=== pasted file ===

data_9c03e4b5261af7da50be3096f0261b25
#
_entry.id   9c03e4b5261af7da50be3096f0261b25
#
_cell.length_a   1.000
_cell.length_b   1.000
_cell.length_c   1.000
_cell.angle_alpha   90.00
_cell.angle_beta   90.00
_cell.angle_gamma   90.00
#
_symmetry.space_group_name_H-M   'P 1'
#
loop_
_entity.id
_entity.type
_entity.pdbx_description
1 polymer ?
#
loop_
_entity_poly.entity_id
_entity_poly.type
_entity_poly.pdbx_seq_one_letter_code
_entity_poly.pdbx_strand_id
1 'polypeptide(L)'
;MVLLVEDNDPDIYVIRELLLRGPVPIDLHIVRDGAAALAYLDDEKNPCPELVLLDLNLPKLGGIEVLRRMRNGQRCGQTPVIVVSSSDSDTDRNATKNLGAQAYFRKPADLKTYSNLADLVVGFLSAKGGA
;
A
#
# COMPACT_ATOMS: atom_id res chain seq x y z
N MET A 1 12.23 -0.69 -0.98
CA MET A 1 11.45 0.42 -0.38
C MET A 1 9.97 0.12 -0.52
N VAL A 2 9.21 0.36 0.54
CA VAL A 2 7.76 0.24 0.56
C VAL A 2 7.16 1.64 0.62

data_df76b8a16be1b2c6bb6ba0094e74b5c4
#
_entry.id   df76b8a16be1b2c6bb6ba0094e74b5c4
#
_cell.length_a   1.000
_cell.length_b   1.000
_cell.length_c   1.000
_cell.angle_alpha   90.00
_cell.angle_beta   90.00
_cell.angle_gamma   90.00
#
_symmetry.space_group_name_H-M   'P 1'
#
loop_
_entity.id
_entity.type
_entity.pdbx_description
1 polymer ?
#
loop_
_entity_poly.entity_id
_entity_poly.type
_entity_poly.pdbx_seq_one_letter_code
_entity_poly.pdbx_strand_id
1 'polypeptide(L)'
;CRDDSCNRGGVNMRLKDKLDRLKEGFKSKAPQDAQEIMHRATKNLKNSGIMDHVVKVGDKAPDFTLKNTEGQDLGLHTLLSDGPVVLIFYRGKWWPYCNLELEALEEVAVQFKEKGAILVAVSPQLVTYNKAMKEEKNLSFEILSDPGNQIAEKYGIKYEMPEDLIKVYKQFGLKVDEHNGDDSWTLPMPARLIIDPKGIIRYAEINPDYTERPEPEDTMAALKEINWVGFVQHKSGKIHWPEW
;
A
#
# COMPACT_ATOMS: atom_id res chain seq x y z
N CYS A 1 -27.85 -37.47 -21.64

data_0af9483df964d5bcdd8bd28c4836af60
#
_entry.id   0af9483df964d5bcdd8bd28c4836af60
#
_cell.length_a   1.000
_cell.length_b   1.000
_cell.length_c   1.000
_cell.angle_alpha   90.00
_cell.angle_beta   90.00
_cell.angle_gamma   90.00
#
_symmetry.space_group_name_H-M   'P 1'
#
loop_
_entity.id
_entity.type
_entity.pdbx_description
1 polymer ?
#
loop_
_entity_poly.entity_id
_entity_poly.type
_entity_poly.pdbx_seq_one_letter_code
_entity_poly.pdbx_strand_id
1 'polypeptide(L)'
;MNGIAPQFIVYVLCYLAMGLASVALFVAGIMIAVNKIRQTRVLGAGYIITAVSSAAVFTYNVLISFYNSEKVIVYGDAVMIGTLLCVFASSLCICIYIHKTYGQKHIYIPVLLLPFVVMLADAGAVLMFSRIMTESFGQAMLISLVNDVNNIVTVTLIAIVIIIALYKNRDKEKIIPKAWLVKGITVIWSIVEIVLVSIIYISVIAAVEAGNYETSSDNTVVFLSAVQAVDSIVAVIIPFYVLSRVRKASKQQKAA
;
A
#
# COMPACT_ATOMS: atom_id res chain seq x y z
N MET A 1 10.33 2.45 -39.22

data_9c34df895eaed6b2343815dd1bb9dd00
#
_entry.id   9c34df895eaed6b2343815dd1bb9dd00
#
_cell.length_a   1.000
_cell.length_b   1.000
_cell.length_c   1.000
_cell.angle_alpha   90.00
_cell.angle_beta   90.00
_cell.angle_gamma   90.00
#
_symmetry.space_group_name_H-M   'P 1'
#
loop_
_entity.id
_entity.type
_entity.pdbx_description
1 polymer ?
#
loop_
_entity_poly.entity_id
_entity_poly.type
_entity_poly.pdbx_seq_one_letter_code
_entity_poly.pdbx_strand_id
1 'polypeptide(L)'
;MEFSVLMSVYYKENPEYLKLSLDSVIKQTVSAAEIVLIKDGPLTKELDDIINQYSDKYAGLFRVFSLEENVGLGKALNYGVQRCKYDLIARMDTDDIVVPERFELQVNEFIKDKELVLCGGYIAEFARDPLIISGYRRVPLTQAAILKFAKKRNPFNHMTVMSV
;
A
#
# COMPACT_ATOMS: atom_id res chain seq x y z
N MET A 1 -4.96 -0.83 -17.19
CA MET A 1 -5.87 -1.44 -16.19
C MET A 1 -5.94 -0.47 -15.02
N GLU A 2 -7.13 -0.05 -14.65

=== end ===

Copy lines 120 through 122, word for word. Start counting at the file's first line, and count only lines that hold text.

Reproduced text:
_entity_poly.type
_entity_poly.pdbx_seq_one_letter_code
_entity_poly.pdbx_strand_id